Despite the reduction, there is no evidence to suggest modern engines using today’s lower-ZDDP oils are suffering widespread wear. A properly formulated oil that meets API SN and ILSAC GF-5 is capable of delivering reliable wear protection in stock engines. In fact, testing shows that AMSOIL Signature Series 5W-30 Synthetic Motor Oil (ASL) offers outstanding wear protection in the Four-Ball Wear Test (ASTM D4172 Mod.).
When it comes to older engines – particularly those equipped with flat-tappet cams – and engines modified for increased performance, the challenges to delivering adequate wear protection become more pronounced.
The design of flat-tappet cams makes them especially vulnerable to wear. As the name indicates, the tappet – or lifter – is flat. During operation the surface of the cam lobe slides rapidly over the surface of the tappet, producing high friction and temperatures. The camshaft and lifters are responsible for triggering the precisely tuned movements of the valvetrain
Without the protective film barrier provided by ZDDP, the cams and lifters wear from the force of operation, negatively affecting cam and valve operation. Because most V-8 engines of the muscle car era came standard with flat-tappet cams, the problem is especially prevalent to classic-car and hot-rod owners.
In these applications, modern oils, such as AMSOIL synthetic motor oils, are capable of providing adequate wear protection after the engine has been broken in. But due to variables like severity of service and level of modification, AMSOIL primarily recommends high-ZDDP oils in these applications, such as Z-ROD® Synthetic Motor Oil (ZRF, ZRT) or DOMINATOR® Synthetic Racing Oil (RD20, RD30, RD50, RD60). When breaking in a rebuilt or high-performance engine, AMSOIL recommends AMSOIL Break-In Oil (BRK), which contains high levels of ZDDP for added wear protection.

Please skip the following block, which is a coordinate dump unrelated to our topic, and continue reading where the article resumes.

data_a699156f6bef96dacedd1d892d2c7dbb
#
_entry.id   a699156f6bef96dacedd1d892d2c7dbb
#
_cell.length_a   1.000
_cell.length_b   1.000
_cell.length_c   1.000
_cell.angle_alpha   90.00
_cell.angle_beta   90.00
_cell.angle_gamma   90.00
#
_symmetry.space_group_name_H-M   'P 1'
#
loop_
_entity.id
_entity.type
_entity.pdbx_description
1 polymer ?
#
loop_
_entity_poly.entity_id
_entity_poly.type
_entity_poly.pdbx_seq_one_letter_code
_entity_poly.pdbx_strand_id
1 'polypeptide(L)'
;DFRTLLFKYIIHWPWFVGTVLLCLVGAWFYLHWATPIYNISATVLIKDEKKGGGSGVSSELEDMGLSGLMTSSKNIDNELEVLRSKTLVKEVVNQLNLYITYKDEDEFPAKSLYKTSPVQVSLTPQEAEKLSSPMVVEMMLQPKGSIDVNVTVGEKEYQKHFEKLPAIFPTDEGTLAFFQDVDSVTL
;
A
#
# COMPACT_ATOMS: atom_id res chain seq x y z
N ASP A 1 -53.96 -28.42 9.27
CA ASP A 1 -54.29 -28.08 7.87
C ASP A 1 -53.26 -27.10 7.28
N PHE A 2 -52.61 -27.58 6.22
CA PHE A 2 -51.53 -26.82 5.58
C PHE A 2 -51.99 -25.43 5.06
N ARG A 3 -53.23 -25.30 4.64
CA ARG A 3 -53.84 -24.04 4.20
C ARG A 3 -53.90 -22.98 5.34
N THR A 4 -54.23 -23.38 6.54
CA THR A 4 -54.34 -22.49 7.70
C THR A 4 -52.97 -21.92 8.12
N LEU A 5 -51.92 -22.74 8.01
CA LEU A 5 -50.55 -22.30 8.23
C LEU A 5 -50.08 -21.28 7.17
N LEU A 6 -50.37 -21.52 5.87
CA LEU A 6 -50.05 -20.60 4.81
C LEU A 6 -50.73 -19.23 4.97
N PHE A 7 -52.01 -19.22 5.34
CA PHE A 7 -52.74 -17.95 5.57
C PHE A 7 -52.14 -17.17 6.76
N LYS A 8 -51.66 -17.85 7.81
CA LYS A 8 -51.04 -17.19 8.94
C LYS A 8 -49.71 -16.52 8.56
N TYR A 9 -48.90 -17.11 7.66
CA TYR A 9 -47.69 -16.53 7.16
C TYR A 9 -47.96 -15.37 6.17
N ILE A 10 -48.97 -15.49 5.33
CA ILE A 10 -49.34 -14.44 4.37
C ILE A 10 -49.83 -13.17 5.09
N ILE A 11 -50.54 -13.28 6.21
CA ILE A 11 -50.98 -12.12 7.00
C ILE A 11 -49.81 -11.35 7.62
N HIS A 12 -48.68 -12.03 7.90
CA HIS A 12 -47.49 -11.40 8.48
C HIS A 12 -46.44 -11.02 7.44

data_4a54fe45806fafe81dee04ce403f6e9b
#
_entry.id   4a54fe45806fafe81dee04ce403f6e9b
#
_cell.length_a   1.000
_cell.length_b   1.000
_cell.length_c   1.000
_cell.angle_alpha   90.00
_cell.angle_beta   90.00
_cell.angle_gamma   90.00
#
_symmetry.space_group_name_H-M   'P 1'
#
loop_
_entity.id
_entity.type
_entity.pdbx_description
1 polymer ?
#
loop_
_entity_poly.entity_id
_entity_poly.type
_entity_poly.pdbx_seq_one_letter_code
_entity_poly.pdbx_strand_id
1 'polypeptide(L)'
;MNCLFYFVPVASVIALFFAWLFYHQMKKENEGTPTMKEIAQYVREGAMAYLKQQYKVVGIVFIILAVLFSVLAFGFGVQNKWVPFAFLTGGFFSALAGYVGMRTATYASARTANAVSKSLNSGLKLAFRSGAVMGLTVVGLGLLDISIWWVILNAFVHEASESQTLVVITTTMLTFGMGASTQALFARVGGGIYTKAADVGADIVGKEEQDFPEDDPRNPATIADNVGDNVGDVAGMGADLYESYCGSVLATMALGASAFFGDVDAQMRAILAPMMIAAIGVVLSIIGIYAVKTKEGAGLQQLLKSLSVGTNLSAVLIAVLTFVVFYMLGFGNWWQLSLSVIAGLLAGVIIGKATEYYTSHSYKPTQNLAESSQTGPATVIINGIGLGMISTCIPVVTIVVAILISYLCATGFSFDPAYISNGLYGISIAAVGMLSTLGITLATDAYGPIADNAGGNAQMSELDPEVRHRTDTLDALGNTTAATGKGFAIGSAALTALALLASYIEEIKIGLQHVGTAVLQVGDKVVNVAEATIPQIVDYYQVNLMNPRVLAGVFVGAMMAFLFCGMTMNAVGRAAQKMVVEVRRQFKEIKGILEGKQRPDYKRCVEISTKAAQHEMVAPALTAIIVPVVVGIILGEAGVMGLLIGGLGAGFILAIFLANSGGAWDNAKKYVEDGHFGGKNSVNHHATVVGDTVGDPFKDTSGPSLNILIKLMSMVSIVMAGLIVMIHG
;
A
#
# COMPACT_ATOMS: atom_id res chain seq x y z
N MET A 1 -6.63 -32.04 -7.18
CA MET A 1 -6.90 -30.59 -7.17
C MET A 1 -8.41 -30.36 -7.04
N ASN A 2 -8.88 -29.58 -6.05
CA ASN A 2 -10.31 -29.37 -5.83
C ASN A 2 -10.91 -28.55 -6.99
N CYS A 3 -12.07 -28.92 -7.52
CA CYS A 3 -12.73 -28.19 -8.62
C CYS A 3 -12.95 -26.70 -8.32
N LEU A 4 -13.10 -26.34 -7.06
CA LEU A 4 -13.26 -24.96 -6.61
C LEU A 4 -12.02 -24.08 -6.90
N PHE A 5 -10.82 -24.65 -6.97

Demand for High-ZDDP Oils
As the debate over ZDDP levels and engine wear continues, many enthusiasts and engine builders will continue to seek out high-ZDDP specialty oils.
is the primary recommendation for older and modified engine designs, such as those with flat-tappet camshafts. It is also designed specifically to resist rust and corrosion that attacks engines during periods of inactivity and storage.
is the secondary recommendation for older and modified engines that require the protection of added ZDDP.
AMSOIL Break-In Oil (BRK)
is designed to work quickly in new and rebuilt high-performance and racing engines. This SAE 30 viscosity-grade oil features a no friction-modifier formula that helps induce controlled wear in rings to help mate and seat piston rings. It also has very high levels of ZDDP.
is formulated similarly, but more for true racing applications. It can be used in muscle cars, street rods and other high-performance vehicles with flat-tappet camshafts.